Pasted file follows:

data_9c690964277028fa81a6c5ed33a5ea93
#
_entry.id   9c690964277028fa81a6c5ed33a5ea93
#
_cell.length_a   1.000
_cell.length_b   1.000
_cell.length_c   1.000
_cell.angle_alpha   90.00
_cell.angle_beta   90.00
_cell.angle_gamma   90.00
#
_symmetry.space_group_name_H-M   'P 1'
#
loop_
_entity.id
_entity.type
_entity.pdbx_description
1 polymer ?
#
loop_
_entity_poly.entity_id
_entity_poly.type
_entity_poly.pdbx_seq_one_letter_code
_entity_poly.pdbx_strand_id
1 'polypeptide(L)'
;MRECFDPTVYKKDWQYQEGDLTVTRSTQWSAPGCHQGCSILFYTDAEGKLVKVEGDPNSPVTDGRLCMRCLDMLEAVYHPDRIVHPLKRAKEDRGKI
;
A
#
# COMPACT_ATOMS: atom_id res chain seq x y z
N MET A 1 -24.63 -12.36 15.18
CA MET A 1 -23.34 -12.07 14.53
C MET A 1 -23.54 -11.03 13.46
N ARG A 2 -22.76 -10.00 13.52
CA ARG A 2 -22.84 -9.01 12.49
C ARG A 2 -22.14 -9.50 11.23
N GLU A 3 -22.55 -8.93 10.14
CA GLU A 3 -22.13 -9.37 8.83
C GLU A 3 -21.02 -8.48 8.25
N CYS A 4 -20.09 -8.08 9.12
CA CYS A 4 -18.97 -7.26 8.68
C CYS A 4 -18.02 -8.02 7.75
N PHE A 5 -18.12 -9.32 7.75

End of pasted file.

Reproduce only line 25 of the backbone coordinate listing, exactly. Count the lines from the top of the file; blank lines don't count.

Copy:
1 'polypeptide(L)'